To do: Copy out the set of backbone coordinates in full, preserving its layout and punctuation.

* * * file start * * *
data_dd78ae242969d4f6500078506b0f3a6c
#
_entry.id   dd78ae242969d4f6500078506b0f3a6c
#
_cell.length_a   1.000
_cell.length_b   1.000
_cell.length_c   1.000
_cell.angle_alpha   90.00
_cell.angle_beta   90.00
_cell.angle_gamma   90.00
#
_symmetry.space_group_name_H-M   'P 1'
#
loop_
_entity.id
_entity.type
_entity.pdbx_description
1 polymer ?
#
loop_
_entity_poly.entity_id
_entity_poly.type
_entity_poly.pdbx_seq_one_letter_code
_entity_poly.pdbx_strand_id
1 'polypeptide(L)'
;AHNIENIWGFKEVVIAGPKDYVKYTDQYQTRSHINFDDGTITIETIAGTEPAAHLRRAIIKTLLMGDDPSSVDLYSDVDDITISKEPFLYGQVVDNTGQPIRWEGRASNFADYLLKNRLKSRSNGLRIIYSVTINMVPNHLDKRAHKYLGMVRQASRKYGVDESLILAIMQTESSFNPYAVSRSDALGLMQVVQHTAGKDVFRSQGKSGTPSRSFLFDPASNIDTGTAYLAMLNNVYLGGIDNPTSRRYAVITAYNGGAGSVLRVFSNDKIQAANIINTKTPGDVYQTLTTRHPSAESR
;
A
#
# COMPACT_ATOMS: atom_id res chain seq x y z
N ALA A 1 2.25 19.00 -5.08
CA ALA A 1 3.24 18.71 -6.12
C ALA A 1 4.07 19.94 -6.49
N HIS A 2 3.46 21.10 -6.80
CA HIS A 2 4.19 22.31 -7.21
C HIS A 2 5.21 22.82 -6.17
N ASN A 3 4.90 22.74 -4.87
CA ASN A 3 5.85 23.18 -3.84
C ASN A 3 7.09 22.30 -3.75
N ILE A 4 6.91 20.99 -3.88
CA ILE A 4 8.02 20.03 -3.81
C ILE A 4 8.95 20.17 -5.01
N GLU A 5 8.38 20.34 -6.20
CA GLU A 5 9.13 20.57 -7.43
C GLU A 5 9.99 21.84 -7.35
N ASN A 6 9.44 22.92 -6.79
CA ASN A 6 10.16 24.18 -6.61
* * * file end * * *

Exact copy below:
data_dd78ae242969d4f6500078506b0f3a6c
#
_entry.id   dd78ae242969d4f6500078506b0f3a6c
#
_cell.length_a   1.000
_cell.length_b   1.000
_cell.length_c   1.000
_cell.angle_alpha   90.00
_cell.angle_beta   90.00
_cell.angle_gamma   90.00
#
_symmetry.space_group_name_H-M   'P 1'
#
loop_
_entity.id
_entity.type
_entity.pdbx_description
1 polymer ?
#
loop_
_entity_poly.entity_id
_entity_poly.type
_entity_poly.pdbx_seq_one_letter_code
_entity_poly.pdbx_strand_id
1 'polypeptide(L)'
;AHNIENIWGFKEVVIAGPKDYVKYTDQYQTRSHINFDDGTITIETIAGTEPAAHLRRAIIKTLLMGDDPSSVDLYSDVDDITISKEPFLYGQVVDNTGQPIRWEGRASNFADYLLKNRLKSRSNGLRIIYSVTINMVPNHLDKRAHKYLGMVRQASRKYGVDESLILAIMQTESSFNPYAVSRSDALGLMQVVQHTAGKDVFRSQGKSGTPSRSFLFDPASNIDTGTAYLAMLNNVYLGGIDNPTSRRYAVITAYNGGAGSVLRVFSNDKIQAANIINTKTPGDVYQTLTTRHPSAESR
;
A
#
# COMPACT_ATOMS: atom_id res chain seq x y z
N ALA A 1 2.25 19.00 -5.08
CA ALA A 1 3.24 18.71 -6.12
C ALA A 1 4.07 19.94 -6.49
N HIS A 2 3.46 21.10 -6.80
CA HIS A 2 4.19 22.31 -7.21
C HIS A 2 5.21 22.82 -6.17
N ASN A 3 4.90 22.74 -4.87
CA ASN A 3 5.85 23.18 -3.84
C ASN A 3 7.09 22.30 -3.75
N ILE A 4 6.91 20.99 -3.88
CA ILE A 4 8.02 20.03 -3.81
C ILE A 4 8.95 20.17 -5.01
N GLU A 5 8.38 20.34 -6.20
CA GLU A 5 9.13 20.57 -7.43
C GLU A 5 9.99 21.84 -7.35
N ASN A 6 9.44 22.92 -6.79
CA ASN A 6 10.16 24.18 -6.61